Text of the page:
NY Mets front office deserves blame if the season slips away
McCann, Bauer and the Toronto Blue Jays: How the Mets fumbled free agency
As the 2021 regular season continues, it’s tough to look back at the 2020 offseason and say the Mets did a good job. You can’t be completely out, however. The Francisco Lindor trade was beautiful and netted them a top-tier shortstop and a solid rotation starter in Carlos Carrasco.
Taijuan Walker, currently pitching like a number five starter, pitched like a number three starter, en route to an All-Star appearance. And though most of it is injured, the Mets did a good job restocking their pipeline with pitching options, adding Walker, Trevor May, Aaron Loup, Joey Luchessi, Jordan Yamamoto, Sean Reid-Foley, and Yennsy Díaz. Arms of various levels for a team that has failed to develop many bullpen arms over the last decade.
However, you start to see the very large cracks in the failure of the offseason.
The biggest miss on the hitting side was George Springer. Springer has dealt with injuries, but he has mashed with the Toronto Blue Jays, batting .269/.362/.610 with 14 home runs in 49 games. His bat slots right into the middle of the order and moving him to centerfield, Brandon Nimmo to leftfield, and Michael Conforto to right would’ve fixed a porous Mets defense. The same goes for Marcus Semien, also with Toronto, who would’ve done the same thing for New York at third base.
The Mets also missed on an elite closer – Liam Hendriks. Yes, Edwin Diaz had a great 2020 season, but Hendriks is not only better but fits a rare occurrence on the free-agent market – a clear elite talent without a qualifying offer. Adding Diaz to New York’s bullpen not only pushes Diaz into a set-up role but eases the burden of the likes of Seth Lugo, Aaron Loup, and Trevor May. Instead, Hendriks is a part of an elite bullpen in Chicago.
I also think the Mets weren’t aggressive enough in the trade market. With Noah Syndergaard returning from Tommy John surgery, there was a need for another top of the rotation arm. Yu Darvish, who had an elite season with the Chicago Cubs last season, is continuing his solid run with the San Diego Padres, who acquired him and Victor Caratini for four high upside prospects.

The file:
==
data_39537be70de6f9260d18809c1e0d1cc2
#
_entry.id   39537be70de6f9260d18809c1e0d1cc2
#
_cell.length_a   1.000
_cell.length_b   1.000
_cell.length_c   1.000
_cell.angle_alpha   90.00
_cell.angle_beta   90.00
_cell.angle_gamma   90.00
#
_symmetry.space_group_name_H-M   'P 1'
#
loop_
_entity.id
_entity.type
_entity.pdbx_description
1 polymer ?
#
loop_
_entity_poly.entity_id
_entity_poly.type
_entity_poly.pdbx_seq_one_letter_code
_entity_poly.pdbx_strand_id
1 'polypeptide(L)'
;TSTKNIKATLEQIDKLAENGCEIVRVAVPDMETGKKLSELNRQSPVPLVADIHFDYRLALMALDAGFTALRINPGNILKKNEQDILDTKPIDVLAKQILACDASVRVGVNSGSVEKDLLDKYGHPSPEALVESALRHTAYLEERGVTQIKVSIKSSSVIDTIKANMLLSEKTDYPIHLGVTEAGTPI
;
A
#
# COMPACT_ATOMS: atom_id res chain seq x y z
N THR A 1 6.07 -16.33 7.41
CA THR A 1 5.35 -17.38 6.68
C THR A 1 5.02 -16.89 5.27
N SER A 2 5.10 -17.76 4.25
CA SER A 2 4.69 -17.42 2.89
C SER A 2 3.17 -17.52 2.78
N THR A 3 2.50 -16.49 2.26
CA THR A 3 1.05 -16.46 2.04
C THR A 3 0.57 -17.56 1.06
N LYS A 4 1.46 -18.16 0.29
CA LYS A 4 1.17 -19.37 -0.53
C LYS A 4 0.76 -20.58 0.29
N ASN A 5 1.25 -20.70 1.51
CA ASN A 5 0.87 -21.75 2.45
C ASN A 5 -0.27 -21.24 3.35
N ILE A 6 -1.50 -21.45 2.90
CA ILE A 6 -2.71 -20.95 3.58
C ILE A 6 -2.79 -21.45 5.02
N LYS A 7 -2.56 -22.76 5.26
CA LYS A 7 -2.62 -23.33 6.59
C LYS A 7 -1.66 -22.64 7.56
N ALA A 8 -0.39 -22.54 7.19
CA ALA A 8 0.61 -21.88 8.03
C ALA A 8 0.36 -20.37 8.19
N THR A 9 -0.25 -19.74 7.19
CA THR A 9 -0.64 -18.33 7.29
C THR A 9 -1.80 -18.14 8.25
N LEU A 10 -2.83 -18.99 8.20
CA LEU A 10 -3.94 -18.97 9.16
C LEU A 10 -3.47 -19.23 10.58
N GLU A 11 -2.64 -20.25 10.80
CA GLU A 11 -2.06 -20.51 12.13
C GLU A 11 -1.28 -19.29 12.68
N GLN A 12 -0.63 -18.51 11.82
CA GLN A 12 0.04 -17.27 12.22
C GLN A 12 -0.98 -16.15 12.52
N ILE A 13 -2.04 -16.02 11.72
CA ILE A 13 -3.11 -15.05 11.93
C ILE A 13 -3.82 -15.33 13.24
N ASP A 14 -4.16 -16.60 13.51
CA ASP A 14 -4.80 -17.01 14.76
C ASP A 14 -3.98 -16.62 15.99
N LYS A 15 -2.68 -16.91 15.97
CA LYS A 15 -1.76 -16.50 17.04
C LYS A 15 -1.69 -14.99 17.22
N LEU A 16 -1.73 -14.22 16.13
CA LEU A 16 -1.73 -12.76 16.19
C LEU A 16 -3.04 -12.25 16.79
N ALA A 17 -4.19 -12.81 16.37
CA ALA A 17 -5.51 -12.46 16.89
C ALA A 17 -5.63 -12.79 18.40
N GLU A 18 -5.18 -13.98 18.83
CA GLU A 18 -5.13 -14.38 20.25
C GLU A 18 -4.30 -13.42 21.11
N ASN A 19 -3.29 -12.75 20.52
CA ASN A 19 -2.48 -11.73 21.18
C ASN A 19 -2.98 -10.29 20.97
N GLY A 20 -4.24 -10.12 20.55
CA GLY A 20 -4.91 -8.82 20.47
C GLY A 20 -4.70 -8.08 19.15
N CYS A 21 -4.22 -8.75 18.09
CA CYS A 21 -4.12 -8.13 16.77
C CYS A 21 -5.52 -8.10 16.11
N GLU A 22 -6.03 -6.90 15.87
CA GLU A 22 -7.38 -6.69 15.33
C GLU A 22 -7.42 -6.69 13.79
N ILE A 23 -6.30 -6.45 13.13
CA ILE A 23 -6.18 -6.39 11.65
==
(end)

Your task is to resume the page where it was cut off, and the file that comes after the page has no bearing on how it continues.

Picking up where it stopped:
In retrospect, the combination of Jacob deGrom, Yu Darvish, and Marcus Stroman gives the Mets one of the better rotations in the National League and takes some of the pressure off of other starters. Suddenly, Taijuan Walker’s decline doesn’t matter as much, Carlos Carrasco isn’t rushed back and Tylor Megill’s rise is a good story, but he’s more of a sixth starter than a relied upon starter.
Where the Mets did fail is the addition of James McCann and the heavy pursuit of Trevor Bauer. Now on administrative leave, Bauer instead signed with the Los Angeles Dodgers and would’ve brought his own collection of issues on and off the field. Let’s say the Mets dodged a bullet on that one, even though they banked their entire offseason on signing him.
McCann was a mistake. The Mets banked on McCann’s bat from 2019 (149wRC+, .289/.360/.536) instead of his previous five seasons where he failed to eclipse a 100 wRC+ in four of the five years and didn’t sport an on-base percentage above .340 in any season and it burned them. Now, the Mets not only have to find a valuable backup, but they’ll have to do it while McCann sits on the roster for the next three seasons.
It’s fair to view this as hindsight, but the Mets needed talent. The farm system was always shallow and the Mets, due to poor development, had weak upper minor depth. New York should’ve leveraged their finances into better players and more importantly, need to be aggressive with good players without qualifying offers, like Semien and Hendriks.
The Mets have a ton of talent and should once again be one of the big players in free agency, even as Robinson Cano and his bloated contract returns on the books. With several needs and several important players on the roster reaching free agency, the Mets will have to balance bringing back their own talent with an infusion of new free agents who can help turn the tide in Queens.